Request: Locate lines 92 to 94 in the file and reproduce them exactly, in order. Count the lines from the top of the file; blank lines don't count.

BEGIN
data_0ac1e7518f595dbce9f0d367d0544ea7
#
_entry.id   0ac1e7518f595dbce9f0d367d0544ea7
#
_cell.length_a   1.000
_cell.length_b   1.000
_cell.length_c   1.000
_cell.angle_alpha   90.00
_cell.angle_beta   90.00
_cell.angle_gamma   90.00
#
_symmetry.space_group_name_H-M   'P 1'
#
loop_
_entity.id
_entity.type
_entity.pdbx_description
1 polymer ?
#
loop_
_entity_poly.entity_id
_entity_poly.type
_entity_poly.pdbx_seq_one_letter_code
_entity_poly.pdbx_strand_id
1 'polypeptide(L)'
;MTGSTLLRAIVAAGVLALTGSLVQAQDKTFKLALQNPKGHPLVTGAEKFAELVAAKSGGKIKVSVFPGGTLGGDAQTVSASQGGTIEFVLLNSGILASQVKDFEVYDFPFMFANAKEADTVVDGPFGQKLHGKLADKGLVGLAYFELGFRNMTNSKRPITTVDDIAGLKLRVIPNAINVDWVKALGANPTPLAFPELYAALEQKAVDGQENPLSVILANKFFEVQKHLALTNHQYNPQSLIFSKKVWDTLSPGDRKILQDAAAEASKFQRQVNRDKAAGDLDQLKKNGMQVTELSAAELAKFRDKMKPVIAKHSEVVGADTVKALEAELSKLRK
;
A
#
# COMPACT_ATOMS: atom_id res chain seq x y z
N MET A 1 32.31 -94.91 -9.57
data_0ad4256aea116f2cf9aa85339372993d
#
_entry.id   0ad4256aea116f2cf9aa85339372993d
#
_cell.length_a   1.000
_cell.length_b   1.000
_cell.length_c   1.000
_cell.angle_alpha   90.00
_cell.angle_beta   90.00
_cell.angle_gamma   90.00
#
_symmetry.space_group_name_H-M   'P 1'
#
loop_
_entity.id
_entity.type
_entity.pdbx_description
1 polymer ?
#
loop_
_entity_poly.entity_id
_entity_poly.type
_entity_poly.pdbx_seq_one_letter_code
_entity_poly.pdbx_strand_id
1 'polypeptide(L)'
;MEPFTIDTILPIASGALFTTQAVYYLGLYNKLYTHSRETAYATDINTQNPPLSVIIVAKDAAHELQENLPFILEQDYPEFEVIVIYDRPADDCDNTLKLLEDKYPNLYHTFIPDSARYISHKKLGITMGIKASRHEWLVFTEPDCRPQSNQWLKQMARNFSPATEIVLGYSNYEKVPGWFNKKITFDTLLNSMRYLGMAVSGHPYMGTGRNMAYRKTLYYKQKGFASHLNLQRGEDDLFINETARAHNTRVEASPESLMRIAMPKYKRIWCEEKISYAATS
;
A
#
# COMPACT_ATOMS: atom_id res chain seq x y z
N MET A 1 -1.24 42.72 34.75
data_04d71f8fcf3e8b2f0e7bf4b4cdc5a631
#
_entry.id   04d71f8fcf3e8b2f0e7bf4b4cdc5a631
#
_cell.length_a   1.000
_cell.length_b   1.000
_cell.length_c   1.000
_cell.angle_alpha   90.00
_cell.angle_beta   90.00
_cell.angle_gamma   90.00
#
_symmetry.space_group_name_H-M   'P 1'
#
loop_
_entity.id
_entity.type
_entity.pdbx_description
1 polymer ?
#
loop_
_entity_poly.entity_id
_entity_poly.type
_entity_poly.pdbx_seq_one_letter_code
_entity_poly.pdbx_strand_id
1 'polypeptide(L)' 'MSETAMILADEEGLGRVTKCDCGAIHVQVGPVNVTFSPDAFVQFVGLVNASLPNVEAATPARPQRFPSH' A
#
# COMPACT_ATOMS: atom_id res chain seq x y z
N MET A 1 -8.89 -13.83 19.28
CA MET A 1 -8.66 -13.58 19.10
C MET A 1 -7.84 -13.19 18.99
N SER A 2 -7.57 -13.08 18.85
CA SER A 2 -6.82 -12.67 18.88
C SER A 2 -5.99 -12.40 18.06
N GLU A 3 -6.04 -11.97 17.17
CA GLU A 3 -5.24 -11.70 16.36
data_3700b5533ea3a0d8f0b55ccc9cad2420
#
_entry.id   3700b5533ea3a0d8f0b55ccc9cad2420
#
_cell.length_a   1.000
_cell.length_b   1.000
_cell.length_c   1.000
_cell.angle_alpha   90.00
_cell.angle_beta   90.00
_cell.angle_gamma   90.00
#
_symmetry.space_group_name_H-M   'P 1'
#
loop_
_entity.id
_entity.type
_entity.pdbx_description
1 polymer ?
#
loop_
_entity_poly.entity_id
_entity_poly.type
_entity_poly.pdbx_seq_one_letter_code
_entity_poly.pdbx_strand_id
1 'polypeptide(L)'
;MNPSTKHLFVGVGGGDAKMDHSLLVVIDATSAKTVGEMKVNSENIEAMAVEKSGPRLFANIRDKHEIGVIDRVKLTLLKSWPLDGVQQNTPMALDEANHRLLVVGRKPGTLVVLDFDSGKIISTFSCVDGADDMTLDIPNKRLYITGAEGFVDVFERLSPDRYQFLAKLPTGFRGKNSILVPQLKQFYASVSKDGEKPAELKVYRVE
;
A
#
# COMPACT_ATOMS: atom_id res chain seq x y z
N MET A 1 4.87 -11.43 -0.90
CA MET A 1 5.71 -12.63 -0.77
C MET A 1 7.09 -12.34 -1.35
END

C MET A 1 -7.84 -13.19 18.99
N SER A 2 -7.57 -13.08 18.85
CA SER A 2 -6.82 -12.67 18.88